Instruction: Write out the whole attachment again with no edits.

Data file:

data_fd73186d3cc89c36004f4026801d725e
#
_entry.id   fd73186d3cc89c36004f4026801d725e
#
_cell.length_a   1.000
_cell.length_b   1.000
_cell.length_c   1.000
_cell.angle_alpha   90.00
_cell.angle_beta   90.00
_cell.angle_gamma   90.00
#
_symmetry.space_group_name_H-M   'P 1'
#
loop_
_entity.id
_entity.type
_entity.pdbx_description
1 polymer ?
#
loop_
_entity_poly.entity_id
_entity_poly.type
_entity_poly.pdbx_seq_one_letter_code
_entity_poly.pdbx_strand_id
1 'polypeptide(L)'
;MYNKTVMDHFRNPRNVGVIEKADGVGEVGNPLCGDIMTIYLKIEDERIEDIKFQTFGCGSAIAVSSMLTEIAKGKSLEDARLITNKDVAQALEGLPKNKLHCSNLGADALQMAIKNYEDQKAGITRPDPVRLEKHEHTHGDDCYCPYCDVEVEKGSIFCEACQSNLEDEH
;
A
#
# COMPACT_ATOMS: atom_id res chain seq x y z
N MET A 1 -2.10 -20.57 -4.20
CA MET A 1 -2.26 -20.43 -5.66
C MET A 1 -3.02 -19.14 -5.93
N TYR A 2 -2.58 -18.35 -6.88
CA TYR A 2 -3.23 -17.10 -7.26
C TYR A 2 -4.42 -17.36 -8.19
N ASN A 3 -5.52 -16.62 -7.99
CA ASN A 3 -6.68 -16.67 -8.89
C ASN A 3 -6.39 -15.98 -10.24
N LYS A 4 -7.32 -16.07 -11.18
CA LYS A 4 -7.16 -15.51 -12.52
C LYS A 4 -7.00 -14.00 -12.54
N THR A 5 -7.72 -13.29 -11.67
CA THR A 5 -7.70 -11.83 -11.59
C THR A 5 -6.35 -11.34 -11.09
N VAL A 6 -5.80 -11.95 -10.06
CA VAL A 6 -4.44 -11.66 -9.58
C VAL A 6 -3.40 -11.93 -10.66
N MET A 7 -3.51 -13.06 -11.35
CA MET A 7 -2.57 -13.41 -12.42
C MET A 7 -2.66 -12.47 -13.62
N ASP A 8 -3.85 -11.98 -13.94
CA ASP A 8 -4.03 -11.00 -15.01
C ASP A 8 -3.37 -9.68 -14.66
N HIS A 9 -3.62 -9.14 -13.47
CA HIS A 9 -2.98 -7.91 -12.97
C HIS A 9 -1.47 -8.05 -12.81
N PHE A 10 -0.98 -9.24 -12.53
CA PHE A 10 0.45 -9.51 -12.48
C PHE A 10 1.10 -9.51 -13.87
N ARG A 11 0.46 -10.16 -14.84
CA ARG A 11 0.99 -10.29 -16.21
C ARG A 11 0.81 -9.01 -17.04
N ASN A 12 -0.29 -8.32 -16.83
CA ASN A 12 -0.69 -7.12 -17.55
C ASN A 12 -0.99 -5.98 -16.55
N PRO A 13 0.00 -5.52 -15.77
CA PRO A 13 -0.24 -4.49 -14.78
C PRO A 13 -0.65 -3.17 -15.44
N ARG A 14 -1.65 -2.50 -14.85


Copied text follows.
data_fd73186d3cc89c36004f4026801d725e
#
_entry.id   fd73186d3cc89c36004f4026801d725e
#
_cell.length_a   1.000
_cell.length_b   1.000
_cell.length_c   1.000
_cell.angle_alpha   90.00
_cell.angle_beta   90.00
_cell.angle_gamma   90.00
#
_symmetry.space_group_name_H-M   'P 1'
#
loop_
_entity.id
_entity.type
_entity.pdbx_description
1 polymer ?
#
loop_
_entity_poly.entity_id
_entity_poly.type
_entity_poly.pdbx_seq_one_letter_code
_entity_poly.pdbx_strand_id
1 'polypeptide(L)'
;MYNKTVMDHFRNPRNVGVIEKADGVGEVGNPLCGDIMTIYLKIEDERIEDIKFQTFGCGSAIAVSSMLTEIAKGKSLEDARLITNKDVAQALEGLPKNKLHCSNLGADALQMAIKNYEDQKAGITRPDPVRLEKHEHTHGDDCYCPYCDVEVEKGSIFCEACQSNLEDEH
;
A
#
# COMPACT_ATOMS: atom_id res chain seq x y z
N MET A 1 -2.10 -20.57 -4.20
CA MET A 1 -2.26 -20.43 -5.66
C MET A 1 -3.02 -19.14 -5.93
N TYR A 2 -2.58 -18.35 -6.88
CA TYR A 2 -3.23 -17.10 -7.26
C TYR A 2 -4.42 -17.36 -8.19
N ASN A 3 -5.52 -16.62 -7.99
CA ASN A 3 -6.68 -16.67 -8.89
C ASN A 3 -6.39 -15.98 -10.24
N LYS A 4 -7.32 -16.07 -11.18
CA LYS A 4 -7.16 -15.51 -12.52
C LYS A 4 -7.00 -14.00 -12.54
N THR A 5 -7.72 -13.29 -11.67
CA THR A 5 -7.70 -11.83 -11.59
C THR A 5 -6.35 -11.34 -11.09
N VAL A 6 -5.80 -11.95 -10.06
CA VAL A 6 -4.44 -11.66 -9.58
C VAL A 6 -3.40 -11.93 -10.66
N MET A 7 -3.51 -13.06 -11.35
CA MET A 7 -2.57 -13.41 -12.42
C MET A 7 -2.66 -12.47 -13.62
N ASP A 8 -3.85 -11.98 -13.94
CA ASP A 8 -4.03 -11.00 -15.01
C ASP A 8 -3.37 -9.68 -14.66
N HIS A 9 -3.62 -9.14 -13.47
CA HIS A 9 -2.98 -7.91 -12.97
C HIS A 9 -1.47 -8.05 -12.81
N PHE A 10 -0.98 -9.24 -12.53
CA PHE A 10 0.45 -9.51 -12.48
C PHE A 10 1.10 -9.51 -13.87
N ARG A 11 0.46 -10.16 -14.84
CA ARG A 11 0.99 -10.29 -16.21
C ARG A 11 0.81 -9.01 -17.04
N ASN A 12 -0.29 -8.32 -16.83
CA ASN A 12 -0.69 -7.12 -17.55
C ASN A 12 -0.99 -5.98 -16.55
N PRO A 13 0.00 -5.52 -15.77
CA PRO A 13 -0.24 -4.49 -14.78
C PRO A 13 -0.65 -3.17 -15.44
N ARG A 14 -1.65 -2.50 -14.85